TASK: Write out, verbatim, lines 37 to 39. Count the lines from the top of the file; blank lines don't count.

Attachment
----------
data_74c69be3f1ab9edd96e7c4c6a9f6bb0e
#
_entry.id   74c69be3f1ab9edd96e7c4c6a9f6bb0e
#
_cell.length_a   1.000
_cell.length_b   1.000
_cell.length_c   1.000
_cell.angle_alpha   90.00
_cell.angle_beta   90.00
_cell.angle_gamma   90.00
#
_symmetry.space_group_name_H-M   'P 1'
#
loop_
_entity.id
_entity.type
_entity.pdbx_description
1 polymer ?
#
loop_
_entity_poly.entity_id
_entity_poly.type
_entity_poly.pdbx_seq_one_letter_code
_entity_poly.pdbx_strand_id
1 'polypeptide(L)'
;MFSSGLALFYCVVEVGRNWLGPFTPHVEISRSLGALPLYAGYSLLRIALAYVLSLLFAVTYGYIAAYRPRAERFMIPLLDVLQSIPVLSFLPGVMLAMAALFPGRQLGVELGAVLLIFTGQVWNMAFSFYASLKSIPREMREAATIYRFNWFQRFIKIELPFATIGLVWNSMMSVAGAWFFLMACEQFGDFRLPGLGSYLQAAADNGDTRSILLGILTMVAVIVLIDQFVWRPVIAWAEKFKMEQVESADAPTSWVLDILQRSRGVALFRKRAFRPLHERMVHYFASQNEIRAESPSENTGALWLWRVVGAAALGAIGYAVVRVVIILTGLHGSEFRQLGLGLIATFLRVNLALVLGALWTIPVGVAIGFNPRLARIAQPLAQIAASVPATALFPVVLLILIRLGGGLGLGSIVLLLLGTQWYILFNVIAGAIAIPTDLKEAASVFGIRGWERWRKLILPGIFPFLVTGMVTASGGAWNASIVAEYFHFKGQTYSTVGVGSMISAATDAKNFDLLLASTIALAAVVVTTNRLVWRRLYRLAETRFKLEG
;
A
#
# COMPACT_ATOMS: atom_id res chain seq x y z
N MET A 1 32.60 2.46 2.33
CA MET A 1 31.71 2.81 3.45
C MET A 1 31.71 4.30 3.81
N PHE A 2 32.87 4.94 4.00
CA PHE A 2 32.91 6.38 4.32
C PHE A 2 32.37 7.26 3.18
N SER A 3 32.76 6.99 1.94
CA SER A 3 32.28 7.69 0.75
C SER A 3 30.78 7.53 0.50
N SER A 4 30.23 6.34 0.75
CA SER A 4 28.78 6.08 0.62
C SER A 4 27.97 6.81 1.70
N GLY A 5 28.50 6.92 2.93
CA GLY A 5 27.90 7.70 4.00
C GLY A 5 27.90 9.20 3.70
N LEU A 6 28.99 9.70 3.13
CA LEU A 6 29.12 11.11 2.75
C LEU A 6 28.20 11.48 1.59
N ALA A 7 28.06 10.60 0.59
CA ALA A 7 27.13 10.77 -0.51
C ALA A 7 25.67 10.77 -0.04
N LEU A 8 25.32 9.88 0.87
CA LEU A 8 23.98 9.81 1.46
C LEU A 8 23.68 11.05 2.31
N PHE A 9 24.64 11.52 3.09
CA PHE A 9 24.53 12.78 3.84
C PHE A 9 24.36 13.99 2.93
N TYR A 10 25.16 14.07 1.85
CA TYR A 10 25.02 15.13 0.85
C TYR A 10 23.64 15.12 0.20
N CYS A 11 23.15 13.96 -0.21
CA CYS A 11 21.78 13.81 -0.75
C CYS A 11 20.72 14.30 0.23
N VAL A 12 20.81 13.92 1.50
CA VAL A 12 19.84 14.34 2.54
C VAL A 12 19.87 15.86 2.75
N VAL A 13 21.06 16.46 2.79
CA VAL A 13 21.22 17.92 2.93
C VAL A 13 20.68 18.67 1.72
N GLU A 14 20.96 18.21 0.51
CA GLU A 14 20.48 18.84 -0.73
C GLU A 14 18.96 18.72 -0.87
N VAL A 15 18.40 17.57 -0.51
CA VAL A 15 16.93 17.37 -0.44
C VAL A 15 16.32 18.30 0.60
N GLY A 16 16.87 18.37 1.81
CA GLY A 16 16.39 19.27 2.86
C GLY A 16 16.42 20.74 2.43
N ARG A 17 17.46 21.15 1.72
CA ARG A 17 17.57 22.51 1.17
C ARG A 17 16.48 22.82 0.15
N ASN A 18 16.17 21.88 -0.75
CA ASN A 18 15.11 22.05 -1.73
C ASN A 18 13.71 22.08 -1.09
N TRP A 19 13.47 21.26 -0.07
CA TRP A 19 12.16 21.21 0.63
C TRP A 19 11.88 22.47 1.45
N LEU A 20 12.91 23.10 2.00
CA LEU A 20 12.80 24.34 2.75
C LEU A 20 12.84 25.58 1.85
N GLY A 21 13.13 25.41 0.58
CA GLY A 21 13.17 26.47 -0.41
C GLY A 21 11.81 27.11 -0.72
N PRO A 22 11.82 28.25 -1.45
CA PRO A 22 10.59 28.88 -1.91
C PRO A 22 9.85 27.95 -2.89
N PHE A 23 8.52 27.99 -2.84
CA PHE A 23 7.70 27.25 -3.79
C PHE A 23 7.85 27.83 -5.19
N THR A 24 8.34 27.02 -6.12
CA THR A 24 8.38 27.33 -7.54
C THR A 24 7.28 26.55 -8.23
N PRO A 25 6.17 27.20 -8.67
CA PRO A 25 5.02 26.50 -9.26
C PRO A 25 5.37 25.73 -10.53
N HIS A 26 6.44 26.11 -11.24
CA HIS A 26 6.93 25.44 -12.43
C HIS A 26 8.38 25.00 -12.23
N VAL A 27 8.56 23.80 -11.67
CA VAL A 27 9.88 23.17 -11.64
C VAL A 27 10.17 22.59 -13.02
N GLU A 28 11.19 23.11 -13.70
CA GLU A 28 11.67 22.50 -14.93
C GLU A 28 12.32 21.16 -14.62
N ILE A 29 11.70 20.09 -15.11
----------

N SER A 3 32.76 6.99 1.94
CA SER A 3 32.28 7.69 0.75
C SER A 3 30.78 7.53 0.50